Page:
text: |
    Lorem ipsum dolor sit amet, consectetur adipiscing elit, sed
    do eiusmod tempor incididunt ut labore et dolore magna aliqua.
```

If the user runs the action editor:append-lines-to-file and the file doesn’t exist, it is created. You can use this to create new files for the user.

To allow the user to insert lines before a specified line in the file, use:

```editor:insert-lines-before-line
file: ~/exercises/sample.txt
line: 8
text: |
    Lorem ipsum dolor sit amet, consectetur adipiscing elit, sed
    do eiusmod tempor incididunt ut labore et dolore magna aliqua.
```

To allow the user to insert lines after matching a line containing a specified string, use:

```editor:append-lines-after-match
file: ~/exercises/sample.txt
match: Lorem ipsum
text: |
    Lorem ipsum dolor sit amet, consectetur adipiscing elit, sed
    do eiusmod tempor incididunt ut labore et dolore magna aliqua.
```

Where the file contains YAML, to allow the user to insert a new YAML value into an existing structure, use:

```editor:insert-value-into-yaml
file: ~/exercises/deployment.yaml
path: spec.template.spec.containers
value:
- name: nginx
  image: nginx:latest
```

To allow the user to execute a registered VS code command, use:

```editor:execute-command
command: spring.initializr.maven-project
args:
- language: Java
  dependencies: [ "actuator", "webflux" ]
  artifactId: demo
  groupId: com.example
```

Clickable actions for file download

If file downloads are enabled for the workshop, you can use the files:download-file clickable action:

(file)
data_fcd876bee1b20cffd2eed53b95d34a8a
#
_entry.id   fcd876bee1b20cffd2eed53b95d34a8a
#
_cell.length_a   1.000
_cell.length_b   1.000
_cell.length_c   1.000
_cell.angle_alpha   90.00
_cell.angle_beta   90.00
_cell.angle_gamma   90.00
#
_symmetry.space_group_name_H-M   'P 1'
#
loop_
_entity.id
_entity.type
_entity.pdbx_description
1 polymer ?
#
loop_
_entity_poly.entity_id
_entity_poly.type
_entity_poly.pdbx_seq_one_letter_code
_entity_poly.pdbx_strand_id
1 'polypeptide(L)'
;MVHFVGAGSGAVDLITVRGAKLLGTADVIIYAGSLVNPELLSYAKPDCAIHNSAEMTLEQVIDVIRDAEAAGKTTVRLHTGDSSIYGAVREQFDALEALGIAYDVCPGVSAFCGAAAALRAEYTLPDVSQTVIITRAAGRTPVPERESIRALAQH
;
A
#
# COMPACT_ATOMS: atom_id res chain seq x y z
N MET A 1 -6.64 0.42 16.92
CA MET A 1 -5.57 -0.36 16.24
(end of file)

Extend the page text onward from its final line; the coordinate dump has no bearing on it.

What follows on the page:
```files:download-file
path: .kube/config
```

The action triggers saving the file to the user’s local computer, and the file is not displayed in the user’s web browser.

Clickable actions for the examiner

If the test examiner is enabled, special actions are available to run verification checks to verify whether a workshop user has performed a required step. You can trigger these verification checks by clicking on the action, or you can configure them to start running when the page loads.

For a single verification check the user must click to run, use:

```examiner:execute-test
name: test-that-pod-exists
title: Verify that pod named "one" exists.
args:
- one
```

The title field is displayed as the title of the clickable action and must describe the nature of the test. If required, you can provide a description field for a longer explanation of the test. This is displayed in the body of the clickable action but is shown as preformatted text.

There must be an executable program (script or compiled application) in the workshop/examiner/tests directory with name matching the value of the name field.

The list of program arguments against the args field is passed to the test program.

The executable program for the test must exit with a status of 0 if the test is successful, and nonzero if the test is a failure. The test should aim to return as quickly as possible and should not be a persistent program.

#!/bin/bash

kubectl get pods --field-selector=status.phase=Running -o name | egrep -e "^pod/$1$"

if [ "$?" != "0" ]; then
    exit 1
fi

exit 0

By default, the program for a test is stopped after a timeout of 15 seconds, and the test is deemed to have failed. To adjust the timeout, you can set the timeout value, which is in seconds. A value of 0 causes the default 15 seconds timeout to be applied. It is not possible to deactivate stopping the test program after running for the default or a specified timeout value.

```examiner:execute-test
name: test-that-pod-exists
title: Verify that pod named "one" exists
args:
- one
timeout: 5
```

To apply the test multiple times, you can enable the retry when a failure occurs. For this you must set the number of times to retry and the delay between retries. The value for the delay is in seconds.

```examiner:execute-test
name: test-that-pod-exists